The real core of Bolton’s argument, however, is unstated: it is the premise that state-sponsored terrorism is morally superior to the “privatized” Hezbollah brand, but this is unsupportable, in logic and by any rational ethical standard. It is, of course, the conceit of nations – that is, of their governments – that their terror is excusable, even liberating, while the same behavior engaged in by individuals or private groups is defined as a criminal act.

This conceit has been buttressed by various ideologies – Marxism and the various forms of racialism, including German national socialism – all based on the primacy of either class or race in determining human consciousness. The “class-conscious” workers were the vanguard of a Higher Truth, one that gave us the gulag and arguably the worst tyranny ever visited on humankind. The “race-conscious” Nazis gave us the Holocaust and the most destructive war in world history. In the Middle East, the same sort of tribalist “logic” allows both sides to disdain the moral arguments against attacking civilians.

What is weird is that the Israelis are hurling their bombs at the wrong tribe. It wasn’t the Lebanese army that first took aim at innocents, yet the Israelis are now attacking Lebanese military positions. These facilities are manned mostly by Christian Lebanese who had nothing whatsoever to do with the kidnapping of the two Israeli soldiers – the pretext Israel is utilizing to rationalize a long-planned campaign.

It was only natural for the Vatican – the fountainhead of a universalist theology – to emphasize the moral irresponsibility of Israel’s actions and take a stand putting state-sponsored terrorism on the same moral plane as all others. Along these same lines, if we look at what is happening through a theological lens, it is possible to see the strategic if not the moral logic of Israel’s grossly disproportionate “response” to Hezbollah’s actions.

The entire thrust of Israeli war propaganda – and I’m including the Weekly Standard in this appellation – has been to identify the Iranians as the real intended target, and this strategic orientation comes through loud and clear in Robin Wright’s reporting for the Washington Post:

“Whatever the outrage on the Arab streets, Washington believes it has strong behind-the-scenes support among key Arab leaders also nervous about the populist militants – with a tacit agreement that the timing is right to strike.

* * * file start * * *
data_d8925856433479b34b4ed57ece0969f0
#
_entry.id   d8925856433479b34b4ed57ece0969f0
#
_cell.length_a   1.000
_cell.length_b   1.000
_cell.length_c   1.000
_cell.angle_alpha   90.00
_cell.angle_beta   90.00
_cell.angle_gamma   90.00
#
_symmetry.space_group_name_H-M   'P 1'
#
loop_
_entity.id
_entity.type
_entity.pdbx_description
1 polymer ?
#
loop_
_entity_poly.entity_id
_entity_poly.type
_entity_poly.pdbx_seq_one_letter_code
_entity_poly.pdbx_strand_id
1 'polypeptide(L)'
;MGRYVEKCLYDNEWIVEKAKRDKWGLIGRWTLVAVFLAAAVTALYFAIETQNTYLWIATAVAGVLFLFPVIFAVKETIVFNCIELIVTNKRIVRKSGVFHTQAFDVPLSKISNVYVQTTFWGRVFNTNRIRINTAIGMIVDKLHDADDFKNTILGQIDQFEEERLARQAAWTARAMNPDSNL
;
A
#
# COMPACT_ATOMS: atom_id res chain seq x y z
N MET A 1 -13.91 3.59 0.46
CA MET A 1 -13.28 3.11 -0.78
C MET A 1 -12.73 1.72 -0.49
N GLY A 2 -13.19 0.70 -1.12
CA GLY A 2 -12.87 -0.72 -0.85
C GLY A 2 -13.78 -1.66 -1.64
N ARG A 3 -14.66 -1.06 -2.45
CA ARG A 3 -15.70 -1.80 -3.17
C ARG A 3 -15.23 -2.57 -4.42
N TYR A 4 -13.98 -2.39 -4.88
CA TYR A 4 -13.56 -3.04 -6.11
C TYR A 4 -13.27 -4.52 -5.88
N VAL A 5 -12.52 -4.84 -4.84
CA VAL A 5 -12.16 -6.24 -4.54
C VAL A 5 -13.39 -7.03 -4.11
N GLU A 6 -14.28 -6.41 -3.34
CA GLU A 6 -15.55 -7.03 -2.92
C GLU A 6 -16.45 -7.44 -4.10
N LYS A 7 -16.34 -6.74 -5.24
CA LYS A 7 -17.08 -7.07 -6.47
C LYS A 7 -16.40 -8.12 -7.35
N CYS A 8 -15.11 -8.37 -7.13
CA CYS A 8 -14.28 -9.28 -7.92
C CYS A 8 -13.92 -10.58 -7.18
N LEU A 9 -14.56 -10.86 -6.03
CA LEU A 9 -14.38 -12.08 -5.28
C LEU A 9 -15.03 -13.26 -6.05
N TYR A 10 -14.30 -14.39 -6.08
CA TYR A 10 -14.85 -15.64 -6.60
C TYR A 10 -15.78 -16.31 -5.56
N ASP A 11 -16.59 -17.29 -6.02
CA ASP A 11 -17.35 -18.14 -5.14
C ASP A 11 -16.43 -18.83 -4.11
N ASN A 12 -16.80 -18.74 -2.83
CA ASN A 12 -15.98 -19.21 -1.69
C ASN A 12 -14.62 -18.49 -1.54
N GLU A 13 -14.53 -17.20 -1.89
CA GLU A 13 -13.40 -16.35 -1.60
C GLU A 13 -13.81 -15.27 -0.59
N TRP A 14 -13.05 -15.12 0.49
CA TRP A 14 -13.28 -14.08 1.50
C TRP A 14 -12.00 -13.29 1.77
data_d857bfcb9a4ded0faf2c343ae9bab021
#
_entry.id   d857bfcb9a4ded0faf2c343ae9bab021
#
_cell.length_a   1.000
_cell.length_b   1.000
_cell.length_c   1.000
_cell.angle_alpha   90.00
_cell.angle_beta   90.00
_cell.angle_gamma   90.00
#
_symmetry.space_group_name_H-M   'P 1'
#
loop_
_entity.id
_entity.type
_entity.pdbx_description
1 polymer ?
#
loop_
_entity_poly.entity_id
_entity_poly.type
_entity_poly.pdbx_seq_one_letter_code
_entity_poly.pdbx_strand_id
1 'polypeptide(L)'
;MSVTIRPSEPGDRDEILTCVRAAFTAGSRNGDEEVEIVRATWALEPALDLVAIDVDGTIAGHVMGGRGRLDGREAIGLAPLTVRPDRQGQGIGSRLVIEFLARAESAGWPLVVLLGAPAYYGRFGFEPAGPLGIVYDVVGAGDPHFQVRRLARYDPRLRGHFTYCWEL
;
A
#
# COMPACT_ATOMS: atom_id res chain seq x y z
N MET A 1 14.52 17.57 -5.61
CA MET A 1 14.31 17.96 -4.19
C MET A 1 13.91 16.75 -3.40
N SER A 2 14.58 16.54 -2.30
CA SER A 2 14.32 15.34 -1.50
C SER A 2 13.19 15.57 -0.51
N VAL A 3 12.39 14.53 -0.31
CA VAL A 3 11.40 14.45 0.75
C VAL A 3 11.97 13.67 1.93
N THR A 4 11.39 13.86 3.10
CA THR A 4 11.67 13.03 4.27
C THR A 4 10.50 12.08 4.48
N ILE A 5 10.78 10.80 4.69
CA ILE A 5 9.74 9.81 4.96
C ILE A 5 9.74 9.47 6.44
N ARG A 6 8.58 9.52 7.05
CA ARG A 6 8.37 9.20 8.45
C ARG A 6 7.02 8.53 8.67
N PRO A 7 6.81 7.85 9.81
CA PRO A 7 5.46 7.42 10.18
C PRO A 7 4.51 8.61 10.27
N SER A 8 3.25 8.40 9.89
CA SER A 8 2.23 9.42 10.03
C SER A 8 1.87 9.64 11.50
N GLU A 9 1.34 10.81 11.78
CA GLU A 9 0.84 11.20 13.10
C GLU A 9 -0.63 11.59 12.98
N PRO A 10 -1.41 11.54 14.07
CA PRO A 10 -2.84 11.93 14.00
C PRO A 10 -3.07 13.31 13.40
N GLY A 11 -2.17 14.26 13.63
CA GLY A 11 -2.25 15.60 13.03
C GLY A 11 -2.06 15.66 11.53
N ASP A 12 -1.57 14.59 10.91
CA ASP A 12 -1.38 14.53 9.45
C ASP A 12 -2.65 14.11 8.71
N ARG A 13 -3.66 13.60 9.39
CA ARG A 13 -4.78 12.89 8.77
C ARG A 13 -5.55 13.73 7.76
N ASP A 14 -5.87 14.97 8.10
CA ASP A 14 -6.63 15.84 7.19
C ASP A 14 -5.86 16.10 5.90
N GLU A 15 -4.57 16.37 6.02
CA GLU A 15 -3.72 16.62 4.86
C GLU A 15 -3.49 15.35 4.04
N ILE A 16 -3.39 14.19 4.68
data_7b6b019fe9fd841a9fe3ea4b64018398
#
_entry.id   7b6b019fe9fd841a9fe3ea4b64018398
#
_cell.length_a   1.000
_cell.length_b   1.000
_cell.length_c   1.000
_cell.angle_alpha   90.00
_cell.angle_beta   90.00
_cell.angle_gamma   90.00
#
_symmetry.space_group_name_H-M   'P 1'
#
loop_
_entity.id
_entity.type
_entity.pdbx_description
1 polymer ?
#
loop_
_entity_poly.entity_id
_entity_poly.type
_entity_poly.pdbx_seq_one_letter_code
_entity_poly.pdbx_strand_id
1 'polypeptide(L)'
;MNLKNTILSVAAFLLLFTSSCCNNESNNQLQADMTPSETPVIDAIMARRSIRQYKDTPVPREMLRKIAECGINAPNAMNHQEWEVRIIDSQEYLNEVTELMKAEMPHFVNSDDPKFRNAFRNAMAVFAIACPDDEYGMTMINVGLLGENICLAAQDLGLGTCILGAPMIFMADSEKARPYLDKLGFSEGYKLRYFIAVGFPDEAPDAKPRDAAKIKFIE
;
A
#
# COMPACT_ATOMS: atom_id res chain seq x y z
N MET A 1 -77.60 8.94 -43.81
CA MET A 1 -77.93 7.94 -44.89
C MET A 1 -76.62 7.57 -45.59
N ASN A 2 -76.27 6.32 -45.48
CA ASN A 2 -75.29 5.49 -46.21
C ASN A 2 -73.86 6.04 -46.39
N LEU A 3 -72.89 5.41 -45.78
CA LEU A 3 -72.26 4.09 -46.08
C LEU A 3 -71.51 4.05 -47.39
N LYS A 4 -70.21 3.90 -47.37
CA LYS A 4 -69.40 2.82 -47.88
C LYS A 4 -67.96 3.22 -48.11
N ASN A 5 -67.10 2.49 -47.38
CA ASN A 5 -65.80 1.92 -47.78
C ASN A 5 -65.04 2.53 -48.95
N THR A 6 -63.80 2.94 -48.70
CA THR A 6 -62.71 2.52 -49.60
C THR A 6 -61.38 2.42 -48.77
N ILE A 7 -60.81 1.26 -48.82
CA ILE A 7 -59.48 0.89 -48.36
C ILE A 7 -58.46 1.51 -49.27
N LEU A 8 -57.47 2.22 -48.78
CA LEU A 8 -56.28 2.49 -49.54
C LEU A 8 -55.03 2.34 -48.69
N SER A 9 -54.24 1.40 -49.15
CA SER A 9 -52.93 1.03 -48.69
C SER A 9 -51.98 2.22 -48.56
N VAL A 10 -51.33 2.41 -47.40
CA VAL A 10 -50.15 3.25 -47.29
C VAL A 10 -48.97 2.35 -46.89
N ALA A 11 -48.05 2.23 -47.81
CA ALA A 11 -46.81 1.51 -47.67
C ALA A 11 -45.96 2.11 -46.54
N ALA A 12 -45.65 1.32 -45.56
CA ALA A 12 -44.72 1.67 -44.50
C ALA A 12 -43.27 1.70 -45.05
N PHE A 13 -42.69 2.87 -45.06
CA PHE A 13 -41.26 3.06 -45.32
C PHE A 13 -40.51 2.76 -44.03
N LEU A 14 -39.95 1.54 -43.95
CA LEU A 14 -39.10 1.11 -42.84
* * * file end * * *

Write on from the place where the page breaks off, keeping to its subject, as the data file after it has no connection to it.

“‘What is out there is concern among conservative Arab allies that there is a hegemonic Persian threat [running] through Damascus, through the southern suburbs of Beirut and to the Palestinians in Hamas,’ said a senior U.S. official who requested anonymity because of sensitive diplomacy. ‘Regional leaders want to find a way to navigate unease on their streets and deal with the strategic threats to take down Hezbollah and Hamas, to come out of the crisis where they are not as ascendant.

“Hezbollah’s cross-border raid that captured two Israeli soldiers and killed eight others has provided a ‘unique moment‘ with a ‘convergence of interests‘ among Israel, some Arab regimes and even those in Lebanon who want to rein in the country’s last private army, the senior Israeli official said, speaking on the condition of anonymity because of the ongoing conflict. Israel and the United States would like to hold out until Hezbollah is crippled.”

This concept of a “hegemonic Persian threat” is another one of those Frankenstein monsters that has turned on its creators: after all, it was the invasion of Iraq that elevated Tehran’s status as the aspiring regional hegemon. U.S. forces in Iraq are presently defending a government composed of factions that were nurtured and armed by Iran during all the years of Saddam’s rule. If there is now a looming Persian threat, who is to blame for that?

This is not so much of a problem, however – from the War Party’s point of view – if we look at the sectarian religious dynamics of the Middle East’s rush to war. The awakening Shi’ite giant casts a long shadow over the entire region, and the Sunni rulers of the various U.S.-allied states are uniting against the prospect of a rising super-state stretching from the Mediterranean end of the Shi’ite crescent to the steppes of central Asia. If we are engaged in a “civilizational” war with Islam, then this splitting of the enemy is bound to be thought of as an effective strategy. Professor Charles Harb, of Beirut’s American University, puts it this way:

“For the first time in recent history, Saudi Arabian, Egyptian, Jordanian, Israeli, and U.S. interests now converge in an implicit alliance to quell Hezbollah. Reactions by these states in the past few days have been strongly indicative of such a stance, from the Saudi statement implicitly condemning Hezbollah, to the U.S. president’s explicit refusal to ‘rein in’ Israel.”

This achievement, if it can be called that, is the geopolitical strategy that energizes Israel’s rape of Lebanon, one meant to not only throw back the threat to Israel from Hezbollah, but also to rescue the rapidly failing effort to quell the Iraqi insurgency. As I wrote months ago, there are numerous indications that the Americans are eager to play the Sunni card against the consolidation of a pro-Iranian Shi’ite theocracy in Baghdad.